themselves:--they escape DEFINITION, and are thereby alone the
despair of the French.

beyond good and evil


message 16: by Héctor (last edited Dec 28, 2007 10:41PM) (new)

Héctor Even under the influence of the narcotic draught, of which songs of all primitive men and peoples speak, or with the potent coming of spring that penetrates all nature with joy, these Dionysian emotions awake, and as they grow in intensity everything subjective vanishes into complete self-forgetfulness. In the German Middle Ages, too, singing and dancing crowds, ever increasing in number, whirled themselves from place to place under this same Dionysian impulse (...) There are some who, from obtuseness or lack of experience, turn away from such phenomena as from "folk-diseases", with contempt of pity born of consciousness of their own "healthy-mindedness." But of course such poor wretches have no idea how corpselike and ghostly their so-called "healthy-mindedness" looks when the glowing life of the Dionysian revelers roars past them.

Nietzsche, The Birth of Tragedy


message 17: by Vince (new)

Vince | 29 comments "God created woman. And boredom did indeed cease from that moment - but many other things ceased as well. Woman was God's second mistake."

-The Antichrist


message 18: by Vince (new)

Vince | 29 comments "Blessed are the forgetful, for they get the better even of their blunders."


message 19: by Héctor (new)

Héctor The value of life could not be evaluated.

Nietzsche, Twilight of the Idols


message 20: by Prash (new)

Prash | 13 comments a nation is a detour of nature to arrive at five or six great men- yes, and then to get around them.


Hippo dari Hongkong Nothing on earth consumes a man more quickly than the passion of resentment.


message 22: by Héctor (new)

Héctor To this day, no other poet has given me the same artistic delight that a Horatian ode gave me from the first.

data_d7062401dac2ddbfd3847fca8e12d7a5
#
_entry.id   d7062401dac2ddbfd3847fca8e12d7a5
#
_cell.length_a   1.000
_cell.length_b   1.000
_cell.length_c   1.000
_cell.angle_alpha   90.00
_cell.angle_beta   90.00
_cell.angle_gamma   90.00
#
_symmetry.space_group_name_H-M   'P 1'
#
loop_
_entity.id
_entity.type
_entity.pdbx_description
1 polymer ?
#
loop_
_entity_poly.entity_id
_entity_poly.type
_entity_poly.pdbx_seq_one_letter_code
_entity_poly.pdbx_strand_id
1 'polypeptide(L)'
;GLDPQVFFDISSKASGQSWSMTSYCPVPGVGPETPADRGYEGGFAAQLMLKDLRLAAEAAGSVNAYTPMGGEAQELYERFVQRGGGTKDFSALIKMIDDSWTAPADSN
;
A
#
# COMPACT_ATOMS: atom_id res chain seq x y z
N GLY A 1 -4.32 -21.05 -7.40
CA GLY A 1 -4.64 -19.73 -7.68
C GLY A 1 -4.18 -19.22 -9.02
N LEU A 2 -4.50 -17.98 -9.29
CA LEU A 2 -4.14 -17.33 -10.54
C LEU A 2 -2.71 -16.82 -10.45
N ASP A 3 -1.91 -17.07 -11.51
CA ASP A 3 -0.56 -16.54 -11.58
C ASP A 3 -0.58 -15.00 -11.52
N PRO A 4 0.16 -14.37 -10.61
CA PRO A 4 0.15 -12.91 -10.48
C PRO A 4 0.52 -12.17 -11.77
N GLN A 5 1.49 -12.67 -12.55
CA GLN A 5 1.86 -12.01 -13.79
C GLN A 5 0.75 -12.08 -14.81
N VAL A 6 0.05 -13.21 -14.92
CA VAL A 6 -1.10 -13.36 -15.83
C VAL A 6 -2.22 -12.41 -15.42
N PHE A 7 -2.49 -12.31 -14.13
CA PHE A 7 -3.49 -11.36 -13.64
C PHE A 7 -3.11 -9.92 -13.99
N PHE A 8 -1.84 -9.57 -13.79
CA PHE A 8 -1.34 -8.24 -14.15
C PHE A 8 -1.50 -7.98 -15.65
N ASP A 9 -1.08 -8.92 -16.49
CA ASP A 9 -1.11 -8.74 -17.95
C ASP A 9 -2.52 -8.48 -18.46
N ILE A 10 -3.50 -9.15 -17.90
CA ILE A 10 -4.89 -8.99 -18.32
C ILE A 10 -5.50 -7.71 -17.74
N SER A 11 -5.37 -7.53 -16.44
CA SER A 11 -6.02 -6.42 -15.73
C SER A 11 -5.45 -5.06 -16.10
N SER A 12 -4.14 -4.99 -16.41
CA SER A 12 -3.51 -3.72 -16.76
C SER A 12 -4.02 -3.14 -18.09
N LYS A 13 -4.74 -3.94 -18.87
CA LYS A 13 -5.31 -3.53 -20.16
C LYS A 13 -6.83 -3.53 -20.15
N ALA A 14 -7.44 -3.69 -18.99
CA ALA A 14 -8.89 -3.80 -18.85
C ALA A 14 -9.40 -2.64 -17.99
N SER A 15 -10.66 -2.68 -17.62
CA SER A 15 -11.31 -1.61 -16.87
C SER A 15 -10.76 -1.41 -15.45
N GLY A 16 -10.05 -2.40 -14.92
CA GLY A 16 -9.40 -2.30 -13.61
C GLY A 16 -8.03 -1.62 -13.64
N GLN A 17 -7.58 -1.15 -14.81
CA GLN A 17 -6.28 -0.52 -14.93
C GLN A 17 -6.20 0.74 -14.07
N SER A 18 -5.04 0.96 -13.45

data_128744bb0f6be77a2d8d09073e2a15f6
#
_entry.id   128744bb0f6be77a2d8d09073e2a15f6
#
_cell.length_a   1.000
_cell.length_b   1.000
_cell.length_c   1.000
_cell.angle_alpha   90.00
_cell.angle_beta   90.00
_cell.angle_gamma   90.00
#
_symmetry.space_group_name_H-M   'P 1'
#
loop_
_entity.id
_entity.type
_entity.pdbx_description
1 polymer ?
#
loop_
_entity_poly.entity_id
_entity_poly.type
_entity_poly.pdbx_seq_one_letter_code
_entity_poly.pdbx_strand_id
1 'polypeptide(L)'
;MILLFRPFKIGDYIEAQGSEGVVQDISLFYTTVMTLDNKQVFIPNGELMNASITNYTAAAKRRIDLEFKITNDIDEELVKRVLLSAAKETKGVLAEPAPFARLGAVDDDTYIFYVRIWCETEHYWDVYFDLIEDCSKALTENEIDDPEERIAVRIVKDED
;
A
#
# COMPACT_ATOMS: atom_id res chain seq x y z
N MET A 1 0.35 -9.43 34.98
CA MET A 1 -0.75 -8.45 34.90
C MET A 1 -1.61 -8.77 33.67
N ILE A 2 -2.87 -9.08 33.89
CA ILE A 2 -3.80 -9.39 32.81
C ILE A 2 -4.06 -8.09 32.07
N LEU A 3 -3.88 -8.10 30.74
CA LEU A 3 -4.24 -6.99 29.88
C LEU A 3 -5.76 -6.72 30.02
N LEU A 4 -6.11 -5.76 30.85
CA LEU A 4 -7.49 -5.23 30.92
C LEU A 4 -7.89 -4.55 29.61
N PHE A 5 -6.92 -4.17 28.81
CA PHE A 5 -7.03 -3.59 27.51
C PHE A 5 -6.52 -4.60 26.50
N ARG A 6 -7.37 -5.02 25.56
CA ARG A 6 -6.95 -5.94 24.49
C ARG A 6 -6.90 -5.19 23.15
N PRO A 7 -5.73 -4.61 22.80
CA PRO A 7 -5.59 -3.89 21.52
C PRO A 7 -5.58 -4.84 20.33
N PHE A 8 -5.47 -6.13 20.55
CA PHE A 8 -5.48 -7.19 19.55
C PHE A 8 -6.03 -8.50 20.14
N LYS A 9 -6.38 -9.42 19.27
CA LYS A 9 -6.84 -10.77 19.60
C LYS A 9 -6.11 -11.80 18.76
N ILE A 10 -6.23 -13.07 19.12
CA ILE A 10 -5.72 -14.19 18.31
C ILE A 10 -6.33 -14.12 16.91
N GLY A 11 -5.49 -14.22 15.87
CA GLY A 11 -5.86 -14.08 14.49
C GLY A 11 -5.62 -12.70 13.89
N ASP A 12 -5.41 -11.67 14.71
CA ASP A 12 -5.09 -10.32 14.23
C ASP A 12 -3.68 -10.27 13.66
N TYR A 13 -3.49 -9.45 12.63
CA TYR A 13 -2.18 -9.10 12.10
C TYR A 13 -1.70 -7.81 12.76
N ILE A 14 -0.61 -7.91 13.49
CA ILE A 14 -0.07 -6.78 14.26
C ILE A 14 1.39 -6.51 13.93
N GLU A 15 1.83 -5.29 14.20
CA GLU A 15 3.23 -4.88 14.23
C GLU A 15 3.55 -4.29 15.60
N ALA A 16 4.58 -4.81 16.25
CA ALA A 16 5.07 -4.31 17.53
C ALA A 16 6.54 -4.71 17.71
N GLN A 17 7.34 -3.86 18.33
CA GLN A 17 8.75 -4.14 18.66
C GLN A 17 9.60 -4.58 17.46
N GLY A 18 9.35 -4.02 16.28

Nietzsche, What I Owe to the Ancients, 1889.


message 23: by Héctor (new)

Héctor The beauty is unattainable for a violent will.

Nietzsche


message 24: by Héctor (new)

Héctor
A higher culture must give man a double brain, two brain chambers, as it were, one to experience science, and one to experience nonscience.

Nietzsche, Human, All Too Human


message 25: by Héctor (last edited Jan 07, 2009 01:56PM) (new)

Héctor

Every man or woman is a potential poet or artist. Everyone has the capacity to bring to their work the dignity, purposefulness, and presence of the artist. Like art, work holds up a mirror to life. The work reflects the creator, his strengths and flaws, his skill and resolve. An individual encounters human society, physical nature, and the particular medium, tools, or objects of his work, and shapes these in the image of his consciousness. The melding of creator and creation is the artistry of work.

Nietzsche


message 26: by Jacques (new)

Jacques Bromberg (grebmorb) | 1 comments "...I would much rather have been a professor at Basel than God; but I dared not to carry my personal egoism so far as to neglect the creation of the world because of it."

(Letter from Turin, signaling Nietzsche's incipient dementia, written to Jacob Burckhardt, January 6, 1889).


message 27: by Héctor (new)

Héctor [image error]

Perhaps, he began to live (as Jesus) a divine life...